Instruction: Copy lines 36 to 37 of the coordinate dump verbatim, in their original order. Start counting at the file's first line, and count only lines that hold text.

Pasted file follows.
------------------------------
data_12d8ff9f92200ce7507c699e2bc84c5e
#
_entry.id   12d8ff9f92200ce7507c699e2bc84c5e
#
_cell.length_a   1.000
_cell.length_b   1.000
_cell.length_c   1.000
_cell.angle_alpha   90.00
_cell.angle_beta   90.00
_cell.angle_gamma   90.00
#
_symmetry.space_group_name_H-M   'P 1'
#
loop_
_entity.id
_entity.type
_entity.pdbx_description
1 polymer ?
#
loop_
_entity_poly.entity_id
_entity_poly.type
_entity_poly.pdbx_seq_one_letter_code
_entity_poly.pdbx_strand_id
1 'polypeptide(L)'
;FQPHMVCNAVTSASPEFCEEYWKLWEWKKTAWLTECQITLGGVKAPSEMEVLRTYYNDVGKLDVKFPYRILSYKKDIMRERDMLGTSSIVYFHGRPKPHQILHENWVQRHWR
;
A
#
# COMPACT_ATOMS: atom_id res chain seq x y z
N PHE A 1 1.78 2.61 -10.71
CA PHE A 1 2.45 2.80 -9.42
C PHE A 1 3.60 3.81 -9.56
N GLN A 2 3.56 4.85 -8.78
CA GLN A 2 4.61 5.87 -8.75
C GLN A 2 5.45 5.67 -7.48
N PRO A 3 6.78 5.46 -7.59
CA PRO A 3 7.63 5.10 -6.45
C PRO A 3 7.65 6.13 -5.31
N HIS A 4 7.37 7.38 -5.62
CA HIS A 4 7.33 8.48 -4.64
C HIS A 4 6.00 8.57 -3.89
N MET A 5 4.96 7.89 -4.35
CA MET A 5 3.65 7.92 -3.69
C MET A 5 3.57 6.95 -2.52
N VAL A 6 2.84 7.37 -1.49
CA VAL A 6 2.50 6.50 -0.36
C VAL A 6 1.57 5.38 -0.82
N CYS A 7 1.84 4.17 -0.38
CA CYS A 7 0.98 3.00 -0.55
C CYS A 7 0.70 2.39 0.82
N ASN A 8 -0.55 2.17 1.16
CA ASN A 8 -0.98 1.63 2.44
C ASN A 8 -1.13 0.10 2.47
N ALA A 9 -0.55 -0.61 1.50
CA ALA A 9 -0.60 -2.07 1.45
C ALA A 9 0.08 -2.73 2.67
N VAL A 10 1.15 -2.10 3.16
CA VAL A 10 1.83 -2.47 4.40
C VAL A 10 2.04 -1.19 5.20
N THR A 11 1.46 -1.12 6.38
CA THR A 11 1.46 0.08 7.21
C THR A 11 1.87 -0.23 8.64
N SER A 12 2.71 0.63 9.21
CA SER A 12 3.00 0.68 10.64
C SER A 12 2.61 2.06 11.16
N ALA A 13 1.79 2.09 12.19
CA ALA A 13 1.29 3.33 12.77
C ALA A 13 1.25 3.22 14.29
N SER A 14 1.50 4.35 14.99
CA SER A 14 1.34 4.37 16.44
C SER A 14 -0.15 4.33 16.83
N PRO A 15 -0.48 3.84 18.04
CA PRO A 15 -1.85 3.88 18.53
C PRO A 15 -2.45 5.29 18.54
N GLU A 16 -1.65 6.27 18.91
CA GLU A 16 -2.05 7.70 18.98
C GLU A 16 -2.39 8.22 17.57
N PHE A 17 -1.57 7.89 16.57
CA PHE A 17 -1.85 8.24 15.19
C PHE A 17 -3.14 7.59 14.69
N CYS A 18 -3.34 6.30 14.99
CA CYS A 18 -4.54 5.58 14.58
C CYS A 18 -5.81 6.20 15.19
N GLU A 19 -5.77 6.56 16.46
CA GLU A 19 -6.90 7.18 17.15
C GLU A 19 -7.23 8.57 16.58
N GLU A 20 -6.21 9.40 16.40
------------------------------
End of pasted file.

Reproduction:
C GLN A 2 5.45 5.67 -7.48
N PRO A 3 6.78 5.46 -7.59